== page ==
Seattle may have a reputation for rain, but when the clouds part, the city is blessed with views of majestic mountaintops, some covered with snow throughout the summer. The mountains near Seattle are home to some great skiing, and here’s our list of five of the best places to check out!
Due to COVID-19, safety measures were put in place by Washington State and counties in the Seattle area which impacted the 20/21 ski season. These included physical distancing which was implemented on chairlifts at all resorts. In King County which is home to Summit at Snoqualmie and Crystal Mountain Resort, restaurants offered indoor dining at up to 50% capacity and face coverings were mandatory in public areas. Such restrictions are not anticipated to continue into the 21/22 winter season.
It may not have the area’s best snow, but for Seattle-area skiers, the Summit at Snoqualmie is so close that the convenience is unmatched. It began as a Seattle parks department project nearly a century ago and is still where many Seattleites learn to ski. It’s only 54 mi from the heart of the city and the drive is all on a modern multi-lane expressway. The different base areas are all linked by shuttle busses. Between them, they offer a selection of terrain suitable for skiers and riders of all ability levels. Its nearness and abundance of lit runs make it a great place to hit the slopes after work!
At 2,600 ac, Crystal Mountain is the largest ski area in Washington State and the state’s only true destination resort. You can ski all day, après all night, and get after it again the next day without having to even think about your car! It’s two hours from Seattle proper, and even closer for powderhounds in south-sound cities like Tacoma and Olympia. A popular choice for families, it boasts a wide variety of terrain, including more runs above the tree-line than most resorts in the area. It also offers some of the best views of Mt. Rainier (Tahoma in the local Salishan) you can get without actually being a mountaineer.
Stevens Pass is a little further from Seattle than Snoqualmie (about an hour and a half, depending on traffic). It also happens to be 1,000 ft higher, so the snow is almost always better. While it has a good ski school and dedicated learning areas, it’s real strength is it’s intermediate and advanced terrain, particularly on the backside and off the 7th Heaven Chair. Longtime locals might still have some reservations about the recent Vail acquisition, but the investment is already paying dividends with some newly upgraded lifts. There isn’t much in the way of slope-side accommodations (at least not yet), but Bavarian-themed Leavenworth is only about 30 minutes east on Highway 2.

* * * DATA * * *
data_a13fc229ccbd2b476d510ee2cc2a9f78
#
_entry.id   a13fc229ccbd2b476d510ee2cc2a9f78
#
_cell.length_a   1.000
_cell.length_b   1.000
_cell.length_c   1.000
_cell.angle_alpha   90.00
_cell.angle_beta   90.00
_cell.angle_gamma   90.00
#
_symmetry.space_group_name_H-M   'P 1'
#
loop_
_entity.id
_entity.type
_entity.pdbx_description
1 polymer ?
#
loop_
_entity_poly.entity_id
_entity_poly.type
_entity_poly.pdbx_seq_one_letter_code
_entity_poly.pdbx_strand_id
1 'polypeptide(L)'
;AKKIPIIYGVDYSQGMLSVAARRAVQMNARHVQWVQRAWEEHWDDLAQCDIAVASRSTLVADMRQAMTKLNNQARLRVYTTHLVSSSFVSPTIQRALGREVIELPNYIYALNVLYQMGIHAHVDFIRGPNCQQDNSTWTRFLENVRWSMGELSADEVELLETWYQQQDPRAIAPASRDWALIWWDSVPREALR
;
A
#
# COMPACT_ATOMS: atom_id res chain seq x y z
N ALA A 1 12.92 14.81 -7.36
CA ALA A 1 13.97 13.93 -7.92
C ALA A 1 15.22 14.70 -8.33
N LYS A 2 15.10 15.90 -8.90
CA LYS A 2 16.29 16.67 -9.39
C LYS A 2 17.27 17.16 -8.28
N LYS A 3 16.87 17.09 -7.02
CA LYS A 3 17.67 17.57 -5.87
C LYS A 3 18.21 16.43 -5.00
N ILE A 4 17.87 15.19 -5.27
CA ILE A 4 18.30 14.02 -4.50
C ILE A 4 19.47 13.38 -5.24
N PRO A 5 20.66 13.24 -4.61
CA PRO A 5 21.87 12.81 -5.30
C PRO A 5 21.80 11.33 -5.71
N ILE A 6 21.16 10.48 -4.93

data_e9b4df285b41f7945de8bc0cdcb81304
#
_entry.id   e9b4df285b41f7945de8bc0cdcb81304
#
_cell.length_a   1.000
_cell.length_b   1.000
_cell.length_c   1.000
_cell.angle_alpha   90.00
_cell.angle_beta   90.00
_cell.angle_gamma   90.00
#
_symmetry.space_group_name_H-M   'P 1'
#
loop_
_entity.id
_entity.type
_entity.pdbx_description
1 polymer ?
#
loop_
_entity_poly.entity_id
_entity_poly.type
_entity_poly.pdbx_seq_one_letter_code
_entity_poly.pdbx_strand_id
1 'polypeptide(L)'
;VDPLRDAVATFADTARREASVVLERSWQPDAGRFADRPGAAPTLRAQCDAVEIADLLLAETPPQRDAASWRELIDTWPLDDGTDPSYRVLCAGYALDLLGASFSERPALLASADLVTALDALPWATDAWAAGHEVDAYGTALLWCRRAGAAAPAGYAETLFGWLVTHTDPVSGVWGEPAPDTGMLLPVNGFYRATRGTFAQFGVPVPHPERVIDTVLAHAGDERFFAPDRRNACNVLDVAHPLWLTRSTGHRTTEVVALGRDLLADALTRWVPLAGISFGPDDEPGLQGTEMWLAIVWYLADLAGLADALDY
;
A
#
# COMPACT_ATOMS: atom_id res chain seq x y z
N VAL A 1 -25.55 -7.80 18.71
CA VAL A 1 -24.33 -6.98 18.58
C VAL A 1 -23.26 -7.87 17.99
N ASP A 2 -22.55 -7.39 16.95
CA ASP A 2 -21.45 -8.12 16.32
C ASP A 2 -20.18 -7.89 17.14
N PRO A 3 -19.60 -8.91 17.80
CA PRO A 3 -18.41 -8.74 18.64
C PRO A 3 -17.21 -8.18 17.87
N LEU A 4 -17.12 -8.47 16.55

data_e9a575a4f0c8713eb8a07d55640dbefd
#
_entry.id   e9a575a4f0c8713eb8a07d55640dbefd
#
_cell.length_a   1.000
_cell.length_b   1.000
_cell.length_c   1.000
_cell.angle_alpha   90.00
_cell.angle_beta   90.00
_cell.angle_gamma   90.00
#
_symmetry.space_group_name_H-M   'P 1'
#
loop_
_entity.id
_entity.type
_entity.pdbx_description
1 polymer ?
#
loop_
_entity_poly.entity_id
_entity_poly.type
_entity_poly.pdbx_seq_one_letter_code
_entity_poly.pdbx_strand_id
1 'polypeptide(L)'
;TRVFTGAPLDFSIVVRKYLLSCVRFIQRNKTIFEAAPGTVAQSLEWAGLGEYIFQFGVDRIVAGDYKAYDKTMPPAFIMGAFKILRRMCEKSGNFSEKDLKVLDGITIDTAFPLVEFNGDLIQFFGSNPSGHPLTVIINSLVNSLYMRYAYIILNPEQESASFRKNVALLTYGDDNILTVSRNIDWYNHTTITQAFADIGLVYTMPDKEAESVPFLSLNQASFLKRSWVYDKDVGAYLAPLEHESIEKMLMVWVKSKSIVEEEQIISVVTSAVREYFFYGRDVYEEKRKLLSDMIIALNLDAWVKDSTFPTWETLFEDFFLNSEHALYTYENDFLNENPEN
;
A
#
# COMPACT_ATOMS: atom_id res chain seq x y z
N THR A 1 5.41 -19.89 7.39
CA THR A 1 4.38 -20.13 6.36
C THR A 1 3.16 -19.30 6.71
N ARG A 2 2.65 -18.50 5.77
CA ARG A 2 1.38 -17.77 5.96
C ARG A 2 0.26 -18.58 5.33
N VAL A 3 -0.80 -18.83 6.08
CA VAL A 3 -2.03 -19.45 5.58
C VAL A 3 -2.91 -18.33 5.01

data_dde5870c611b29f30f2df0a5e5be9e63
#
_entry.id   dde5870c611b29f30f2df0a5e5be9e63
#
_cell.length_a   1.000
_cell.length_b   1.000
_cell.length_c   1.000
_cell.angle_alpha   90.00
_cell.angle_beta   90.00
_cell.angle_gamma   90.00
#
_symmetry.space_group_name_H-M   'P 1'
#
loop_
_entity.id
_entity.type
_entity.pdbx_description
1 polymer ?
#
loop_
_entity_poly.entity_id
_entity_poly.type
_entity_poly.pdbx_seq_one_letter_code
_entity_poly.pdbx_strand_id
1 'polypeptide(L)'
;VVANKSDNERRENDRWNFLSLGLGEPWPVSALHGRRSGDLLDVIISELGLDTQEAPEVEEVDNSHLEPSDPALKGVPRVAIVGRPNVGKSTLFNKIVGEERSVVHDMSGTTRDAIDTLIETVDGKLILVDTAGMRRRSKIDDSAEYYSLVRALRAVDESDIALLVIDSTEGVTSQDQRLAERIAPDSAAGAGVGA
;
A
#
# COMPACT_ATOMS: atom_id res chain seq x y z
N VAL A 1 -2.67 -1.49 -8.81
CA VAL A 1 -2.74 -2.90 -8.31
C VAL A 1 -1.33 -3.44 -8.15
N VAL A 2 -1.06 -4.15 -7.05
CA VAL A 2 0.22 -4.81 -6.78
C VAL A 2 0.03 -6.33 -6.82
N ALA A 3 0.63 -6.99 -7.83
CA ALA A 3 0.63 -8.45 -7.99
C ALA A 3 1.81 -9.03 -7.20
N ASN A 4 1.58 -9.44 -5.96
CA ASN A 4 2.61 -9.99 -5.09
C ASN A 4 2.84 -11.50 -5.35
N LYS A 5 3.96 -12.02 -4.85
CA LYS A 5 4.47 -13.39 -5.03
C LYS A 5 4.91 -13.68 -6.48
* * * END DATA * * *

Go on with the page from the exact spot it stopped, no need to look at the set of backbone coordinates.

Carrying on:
Mount Baker holds the record for the world’s most snowfall in one season, amassing 1,140 in of the stuff in 1998-99. They actually had to dig trenches for some of the lifts to be able to run! It’s known for easily accessible extreme terrain and a permissive “at your own risk” philosophy, and there is no shortage of access points to unpatrolled backcountry. There are three day lodges at this still-family-owned and proudly independent ski area, with rental condos available in nearby Glacier and plenty of hotels in Bellingham. Popular with both Canadians and north Puget Sound residents, it’s a three-hour trek from Seattle but is well worth it!
The sleeper pick on our list, Mission Ridge is a bit out of the way and lacks extensive beginner terrain, but there’s plenty for intermediates and a wealth of off-piste terrain for advanced skiers. On the far side of the mountains, it might not spring immediately to mind for Seattle-area skiers and snowboarders (and the locals may well like it that way). But it’s sheltered from the Puget Sound’s notorious wet weather, which means lighter and drier snow and clearer skies. Three hours from the city may be far for a day trip, but it would make a great part of a winter weekend visit to Leavenworth. Wenatchee is another good choice for nearby lodging and dining.